Rarely do we get to see the agony of the 1 percent displayed so clearly. Both Clinton, who has become very rich since he left the White House, and Booker, who can be expected to do very well in politics and, through that, become very wealthy, have been the beneficiaries of association with the folks who own the political and economic system. They want their guy, Obama, to win in November, but they are loathe to turn their backs on those who have been very, very good to them, so their conflict is out there for all to see. Booker, it has been reported, received heavy campaign contributions from the likes of Bain Capital, and Clinton has been rubbing shoulders with the Bush family (which contains two living ex-presidents), as well as people like Bill Gates and world movers and shakers in politics and world trade.

Once they have run in what they consider to be �elite circles,� it�s hard for politicians to endanger that heady position in any way. They are left with a delicate kind of fence sitting and it�s not a pretty sight. And, it makes them less effective as politicians. That could explain recent polls, which show that American voters who consider themselves independents outnumber those who register in a political party.

Rarely do we get to see the agony of the 1 percent displayed so clearly.

President Obama finally has been taking his campaign on the offense, to a small degree, claiming that the GOP in both the House and Senate are obstructing development of programs that will jump-start the economy and create jobs. He still appears, though, to be hesitant to mount a full-scale assault on the refusal of the GOP leadership to participate in governing the country. He wants their participation or approval, or both.

He wants a small increase in the top marginal tax rate, from 35 percent, to 39.6 percent and the Republicans, stonewalling to the end, refuse to consider. They prefer to continue to cut social programs and cut taxes on corporations and the rich, while whittling government down to providing nothing more than defense and some infrastructure maintenance.

GOP resistance to the small tax increase he is suggesting ignores history: Under (Junior) Bush, it was 35 percent; under Ronald Reagan, it was 50 percent; under Richard Nixon, it was 70 percent, and under Dwight D. Eisenhower, it was 91 percent. They stand firm in their effort to fill the coffers of Corporate America, slashing government, and letting working men and women fend for themselves. And, they blame Obama.

Most Americans never wanted it to come to this pass, in which the people are divided against one another, groups are against one another, divided by class, region, race, religion, and myriad other factors. Politics was the (usually) bloodless way of settling differences and living in peace with one another, but that avenue seems to have been cut off as a solution. In the end, we are, indeed, divided among the wealthy and the rest of us. It�s the 99 percent versus the 1 percent. You can fiddle with the numbers, but, in the end, it is the overwhelming majority of the people ruled by a very small elite.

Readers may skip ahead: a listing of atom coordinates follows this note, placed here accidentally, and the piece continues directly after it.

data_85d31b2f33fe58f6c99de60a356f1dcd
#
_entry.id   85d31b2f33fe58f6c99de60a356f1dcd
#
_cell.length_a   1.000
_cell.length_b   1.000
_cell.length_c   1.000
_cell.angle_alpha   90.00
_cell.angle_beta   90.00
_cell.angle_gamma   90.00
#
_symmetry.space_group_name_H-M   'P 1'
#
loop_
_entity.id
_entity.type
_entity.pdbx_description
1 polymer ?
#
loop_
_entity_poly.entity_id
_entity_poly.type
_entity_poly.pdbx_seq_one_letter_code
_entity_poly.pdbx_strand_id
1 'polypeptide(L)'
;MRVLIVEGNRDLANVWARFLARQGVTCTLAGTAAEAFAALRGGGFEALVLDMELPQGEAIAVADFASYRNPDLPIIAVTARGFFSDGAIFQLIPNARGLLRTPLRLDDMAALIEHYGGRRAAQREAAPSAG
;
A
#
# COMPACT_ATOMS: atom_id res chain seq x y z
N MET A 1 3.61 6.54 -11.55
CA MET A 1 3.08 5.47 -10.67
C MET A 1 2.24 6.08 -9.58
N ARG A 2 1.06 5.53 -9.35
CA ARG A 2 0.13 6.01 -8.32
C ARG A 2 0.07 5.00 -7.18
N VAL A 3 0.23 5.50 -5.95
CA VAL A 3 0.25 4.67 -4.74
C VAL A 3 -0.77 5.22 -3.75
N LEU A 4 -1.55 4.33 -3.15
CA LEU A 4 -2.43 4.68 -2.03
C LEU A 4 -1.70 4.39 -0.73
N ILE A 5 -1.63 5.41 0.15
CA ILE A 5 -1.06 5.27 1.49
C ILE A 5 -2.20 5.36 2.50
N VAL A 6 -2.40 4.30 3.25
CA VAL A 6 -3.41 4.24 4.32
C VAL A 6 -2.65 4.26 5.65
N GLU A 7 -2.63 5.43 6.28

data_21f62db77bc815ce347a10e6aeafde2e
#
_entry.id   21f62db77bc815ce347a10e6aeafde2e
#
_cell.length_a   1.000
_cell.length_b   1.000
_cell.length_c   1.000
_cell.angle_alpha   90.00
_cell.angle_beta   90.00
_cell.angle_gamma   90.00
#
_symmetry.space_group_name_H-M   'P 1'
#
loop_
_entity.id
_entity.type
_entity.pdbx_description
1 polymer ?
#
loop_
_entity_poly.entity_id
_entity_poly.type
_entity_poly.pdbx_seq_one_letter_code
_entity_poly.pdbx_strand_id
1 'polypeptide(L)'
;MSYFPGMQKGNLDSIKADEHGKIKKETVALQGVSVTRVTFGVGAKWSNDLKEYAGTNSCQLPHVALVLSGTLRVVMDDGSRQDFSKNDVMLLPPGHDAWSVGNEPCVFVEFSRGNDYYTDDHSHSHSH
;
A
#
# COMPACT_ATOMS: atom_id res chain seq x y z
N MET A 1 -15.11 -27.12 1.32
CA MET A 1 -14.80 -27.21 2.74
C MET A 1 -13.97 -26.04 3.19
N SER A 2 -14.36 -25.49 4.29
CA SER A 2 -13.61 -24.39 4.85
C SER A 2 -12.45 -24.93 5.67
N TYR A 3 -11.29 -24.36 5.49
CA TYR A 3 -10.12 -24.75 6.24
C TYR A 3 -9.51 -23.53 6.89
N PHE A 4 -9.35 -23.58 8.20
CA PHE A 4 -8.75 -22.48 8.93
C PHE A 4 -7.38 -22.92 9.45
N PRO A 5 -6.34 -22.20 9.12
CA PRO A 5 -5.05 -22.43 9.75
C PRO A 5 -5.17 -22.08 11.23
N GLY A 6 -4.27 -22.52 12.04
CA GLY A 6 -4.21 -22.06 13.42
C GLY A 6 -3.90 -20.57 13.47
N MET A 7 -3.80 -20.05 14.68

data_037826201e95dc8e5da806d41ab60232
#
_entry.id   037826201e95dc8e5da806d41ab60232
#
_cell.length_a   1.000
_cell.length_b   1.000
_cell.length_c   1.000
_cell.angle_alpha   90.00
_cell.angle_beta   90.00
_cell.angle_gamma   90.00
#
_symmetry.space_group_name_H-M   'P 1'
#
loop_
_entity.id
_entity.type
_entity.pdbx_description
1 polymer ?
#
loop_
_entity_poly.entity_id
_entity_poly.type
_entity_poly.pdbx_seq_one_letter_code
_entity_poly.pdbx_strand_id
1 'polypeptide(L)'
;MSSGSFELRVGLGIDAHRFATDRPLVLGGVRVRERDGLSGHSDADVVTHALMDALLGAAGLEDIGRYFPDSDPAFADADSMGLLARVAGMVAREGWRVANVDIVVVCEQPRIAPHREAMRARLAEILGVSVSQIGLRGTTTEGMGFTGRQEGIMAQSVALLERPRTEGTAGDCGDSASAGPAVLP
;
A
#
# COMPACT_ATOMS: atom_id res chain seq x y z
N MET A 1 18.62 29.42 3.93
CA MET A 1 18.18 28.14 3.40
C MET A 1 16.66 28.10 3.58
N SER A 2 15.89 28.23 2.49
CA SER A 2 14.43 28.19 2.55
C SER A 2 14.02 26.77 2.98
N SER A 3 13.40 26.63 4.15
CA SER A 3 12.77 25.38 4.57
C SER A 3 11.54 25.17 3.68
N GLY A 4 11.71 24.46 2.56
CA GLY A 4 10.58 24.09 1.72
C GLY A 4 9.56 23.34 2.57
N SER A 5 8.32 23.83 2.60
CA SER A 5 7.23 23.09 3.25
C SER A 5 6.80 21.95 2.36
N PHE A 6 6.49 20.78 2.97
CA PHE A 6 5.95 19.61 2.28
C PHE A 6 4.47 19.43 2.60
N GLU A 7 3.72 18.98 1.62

The companies and workers falling by the wayside were just so much collateral damage.

Over the past generation or two, the two major political parties in our two-party system have inexorably moved toward the same policies, domestic and foreign, and the globalized economy, supported by continuous wars, is the way we do the business of America. Unfortunately, one thing has not changed: When the politicians of both parties decide that the nation will go to war, it is the sons and daughters of the working class and the middle class and the poor who do the sacrificing and dying.

And, when they get home, if they are not too injured or psychologically damaged to work, they find that there are no jobs and little prospect of job creation, because the politicians of the �two-party� system have their well-paying jobs, nepotism takes care of their families, and the rest can fend for themselves.

Criticism of Obama by members of his own inner circle is merely a symptom of the political problems of the nation. Neither party seems to be willing to solidly stand and say that government is for the people, freedom is for the people, and the people�s welfare comes first. Our �leaders� seem to be afraid of coming out from under the protective wing of Corporate America and its rulers. Until that changes, we�re in for a rough ride. Columnist, John Funiciello, is a labor organizer and former union organizer. His union work started when he became a local president of The Newspaper Guild in the early 1970s. He was a reporter for 14 years for newspapers in New York State. In addition to labor work, he is organizing family farmers as they struggle to stay on the land under enormous pressure from factory food producers and land developers. Click here to contact Mr. Funiciello.

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June 7, 2012 - Issue 475